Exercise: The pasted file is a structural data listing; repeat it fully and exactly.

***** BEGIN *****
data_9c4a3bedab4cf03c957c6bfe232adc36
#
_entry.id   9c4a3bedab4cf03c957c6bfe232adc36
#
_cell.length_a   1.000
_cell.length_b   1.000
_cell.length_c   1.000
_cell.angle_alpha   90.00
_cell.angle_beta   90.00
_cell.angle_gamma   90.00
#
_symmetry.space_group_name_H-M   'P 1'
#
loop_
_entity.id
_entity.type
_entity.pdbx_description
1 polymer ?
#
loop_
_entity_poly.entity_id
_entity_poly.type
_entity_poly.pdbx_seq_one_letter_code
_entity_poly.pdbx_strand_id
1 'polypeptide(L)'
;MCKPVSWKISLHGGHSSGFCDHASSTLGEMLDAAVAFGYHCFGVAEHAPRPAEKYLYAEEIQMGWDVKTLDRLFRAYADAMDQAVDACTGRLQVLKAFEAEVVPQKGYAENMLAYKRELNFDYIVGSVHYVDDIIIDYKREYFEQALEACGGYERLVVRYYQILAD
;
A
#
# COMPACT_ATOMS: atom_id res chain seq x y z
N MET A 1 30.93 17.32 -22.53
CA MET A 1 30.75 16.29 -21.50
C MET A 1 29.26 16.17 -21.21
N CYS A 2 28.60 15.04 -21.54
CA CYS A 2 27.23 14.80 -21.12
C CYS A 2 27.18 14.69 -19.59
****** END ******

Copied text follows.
data_9c4a3bedab4cf03c957c6bfe232adc36
#
_entry.id   9c4a3bedab4cf03c957c6bfe232adc36
#
_cell.length_a   1.000
_cell.length_b   1.000
_cell.length_c   1.000
_cell.angle_alpha   90.00
_cell.angle_beta   90.00
_cell.angle_gamma   90.00
#
_symmetry.space_group_name_H-M   'P 1'
#
loop_
_entity.id
_entity.type
_entity.pdbx_description
1 polymer ?
#
loop_
_entity_poly.entity_id
_entity_poly.type
_entity_poly.pdbx_seq_one_letter_code
_entity_poly.pdbx_strand_id
1 'polypeptide(L)'
;MCKPVSWKISLHGGHSSGFCDHASSTLGEMLDAAVAFGYHCFGVAEHAPRPAEKYLYAEEIQMGWDVKTLDRLFRAYADAMDQAVDACTGRLQVLKAFEAEVVPQKGYAENMLAYKRELNFDYIVGSVHYVDDIIIDYKREYFEQALEACGGYERLVVRYYQILAD
;
A
#
# COMPACT_ATOMS: atom_id res chain seq x y z
N MET A 1 30.93 17.32 -22.53
CA MET A 1 30.75 16.29 -21.50
C MET A 1 29.26 16.17 -21.21
N CYS A 2 28.60 15.04 -21.54
CA CYS A 2 27.23 14.80 -21.12
C CYS A 2 27.18 14.69 -19.59